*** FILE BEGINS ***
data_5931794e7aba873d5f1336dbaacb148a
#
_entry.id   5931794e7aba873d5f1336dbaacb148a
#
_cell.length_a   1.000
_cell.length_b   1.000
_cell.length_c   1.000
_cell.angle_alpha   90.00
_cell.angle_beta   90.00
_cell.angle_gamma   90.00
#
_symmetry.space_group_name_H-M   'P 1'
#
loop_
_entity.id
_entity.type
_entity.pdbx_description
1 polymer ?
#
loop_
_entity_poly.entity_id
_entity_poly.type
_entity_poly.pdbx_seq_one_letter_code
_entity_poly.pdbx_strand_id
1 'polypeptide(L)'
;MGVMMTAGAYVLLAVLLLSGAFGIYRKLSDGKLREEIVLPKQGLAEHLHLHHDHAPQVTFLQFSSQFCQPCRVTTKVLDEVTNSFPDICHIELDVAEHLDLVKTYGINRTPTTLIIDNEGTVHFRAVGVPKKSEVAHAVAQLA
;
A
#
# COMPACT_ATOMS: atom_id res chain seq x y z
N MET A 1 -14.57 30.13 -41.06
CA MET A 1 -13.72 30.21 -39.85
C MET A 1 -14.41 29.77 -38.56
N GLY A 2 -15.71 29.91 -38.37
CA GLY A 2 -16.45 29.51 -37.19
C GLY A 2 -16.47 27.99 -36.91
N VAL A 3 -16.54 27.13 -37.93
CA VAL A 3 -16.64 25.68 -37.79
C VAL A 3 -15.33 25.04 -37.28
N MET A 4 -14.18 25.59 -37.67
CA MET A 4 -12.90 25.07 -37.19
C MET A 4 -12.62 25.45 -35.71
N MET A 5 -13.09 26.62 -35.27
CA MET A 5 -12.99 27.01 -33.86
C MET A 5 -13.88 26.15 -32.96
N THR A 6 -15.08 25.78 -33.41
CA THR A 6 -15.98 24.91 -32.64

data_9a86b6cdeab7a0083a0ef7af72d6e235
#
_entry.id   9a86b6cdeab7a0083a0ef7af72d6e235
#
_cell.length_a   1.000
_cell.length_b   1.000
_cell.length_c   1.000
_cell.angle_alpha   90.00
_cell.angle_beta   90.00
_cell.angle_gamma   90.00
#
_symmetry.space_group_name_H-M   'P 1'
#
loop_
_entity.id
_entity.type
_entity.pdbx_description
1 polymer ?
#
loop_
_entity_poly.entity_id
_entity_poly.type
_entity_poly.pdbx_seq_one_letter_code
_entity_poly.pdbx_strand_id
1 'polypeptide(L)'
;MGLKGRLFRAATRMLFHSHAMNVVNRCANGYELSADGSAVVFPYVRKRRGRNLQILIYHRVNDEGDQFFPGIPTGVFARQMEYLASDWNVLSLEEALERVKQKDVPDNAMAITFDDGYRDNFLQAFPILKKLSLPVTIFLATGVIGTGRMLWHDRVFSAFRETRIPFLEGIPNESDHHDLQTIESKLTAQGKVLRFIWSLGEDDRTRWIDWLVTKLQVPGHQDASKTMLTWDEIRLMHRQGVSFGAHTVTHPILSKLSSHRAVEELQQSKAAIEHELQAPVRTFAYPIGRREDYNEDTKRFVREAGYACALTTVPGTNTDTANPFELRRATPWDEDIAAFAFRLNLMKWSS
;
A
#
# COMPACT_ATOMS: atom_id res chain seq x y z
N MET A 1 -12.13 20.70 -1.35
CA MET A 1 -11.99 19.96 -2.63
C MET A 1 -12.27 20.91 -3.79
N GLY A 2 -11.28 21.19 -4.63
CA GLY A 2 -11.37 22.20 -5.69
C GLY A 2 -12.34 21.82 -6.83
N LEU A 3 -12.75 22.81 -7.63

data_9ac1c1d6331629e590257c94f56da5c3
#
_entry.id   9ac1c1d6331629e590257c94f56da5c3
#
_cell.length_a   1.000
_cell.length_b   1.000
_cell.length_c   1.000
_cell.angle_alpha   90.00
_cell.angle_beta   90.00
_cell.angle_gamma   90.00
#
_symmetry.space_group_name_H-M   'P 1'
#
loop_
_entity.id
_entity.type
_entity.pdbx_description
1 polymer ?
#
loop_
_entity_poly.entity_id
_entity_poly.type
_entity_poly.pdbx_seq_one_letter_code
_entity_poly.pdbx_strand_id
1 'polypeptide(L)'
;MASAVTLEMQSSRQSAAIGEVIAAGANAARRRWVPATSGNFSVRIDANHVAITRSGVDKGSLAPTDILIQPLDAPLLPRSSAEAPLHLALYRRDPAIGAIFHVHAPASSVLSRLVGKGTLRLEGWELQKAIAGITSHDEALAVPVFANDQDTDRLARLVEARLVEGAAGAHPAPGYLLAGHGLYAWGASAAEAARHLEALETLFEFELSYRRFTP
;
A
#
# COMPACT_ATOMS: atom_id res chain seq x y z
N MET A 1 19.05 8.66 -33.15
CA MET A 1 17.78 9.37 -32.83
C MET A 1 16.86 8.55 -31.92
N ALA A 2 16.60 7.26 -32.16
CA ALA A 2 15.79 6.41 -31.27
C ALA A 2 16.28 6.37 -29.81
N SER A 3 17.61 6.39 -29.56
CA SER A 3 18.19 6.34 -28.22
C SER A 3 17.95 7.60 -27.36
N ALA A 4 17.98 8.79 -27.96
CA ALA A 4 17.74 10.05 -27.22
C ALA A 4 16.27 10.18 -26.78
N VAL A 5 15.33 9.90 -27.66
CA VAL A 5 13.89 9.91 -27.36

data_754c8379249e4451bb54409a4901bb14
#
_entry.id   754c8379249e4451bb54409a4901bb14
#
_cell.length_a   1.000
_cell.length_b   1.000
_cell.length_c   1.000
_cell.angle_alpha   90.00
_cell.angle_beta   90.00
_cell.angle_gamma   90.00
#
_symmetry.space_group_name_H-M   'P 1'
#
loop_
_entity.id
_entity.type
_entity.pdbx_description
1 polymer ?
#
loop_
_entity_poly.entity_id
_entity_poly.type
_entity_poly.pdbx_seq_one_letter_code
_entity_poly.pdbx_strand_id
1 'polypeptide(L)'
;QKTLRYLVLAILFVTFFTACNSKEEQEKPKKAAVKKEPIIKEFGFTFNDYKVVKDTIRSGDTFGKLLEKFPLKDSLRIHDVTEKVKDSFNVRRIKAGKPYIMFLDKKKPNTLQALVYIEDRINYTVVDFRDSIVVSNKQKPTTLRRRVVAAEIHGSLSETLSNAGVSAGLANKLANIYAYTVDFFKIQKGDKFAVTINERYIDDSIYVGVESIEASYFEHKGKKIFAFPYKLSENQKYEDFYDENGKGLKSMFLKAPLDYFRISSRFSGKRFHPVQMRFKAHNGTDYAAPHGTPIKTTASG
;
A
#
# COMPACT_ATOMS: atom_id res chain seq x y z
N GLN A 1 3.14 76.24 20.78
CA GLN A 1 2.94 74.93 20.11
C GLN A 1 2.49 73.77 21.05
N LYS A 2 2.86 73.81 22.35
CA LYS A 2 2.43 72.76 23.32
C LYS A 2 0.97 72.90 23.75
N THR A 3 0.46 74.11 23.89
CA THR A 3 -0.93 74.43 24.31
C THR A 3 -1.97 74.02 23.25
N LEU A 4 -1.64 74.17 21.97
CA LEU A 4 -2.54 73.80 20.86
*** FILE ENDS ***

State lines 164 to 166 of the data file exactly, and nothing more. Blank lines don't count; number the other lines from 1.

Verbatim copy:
C LYS A 2 0.97 72.90 23.75
N THR A 3 0.46 74.11 23.89
CA THR A 3 -0.93 74.43 24.31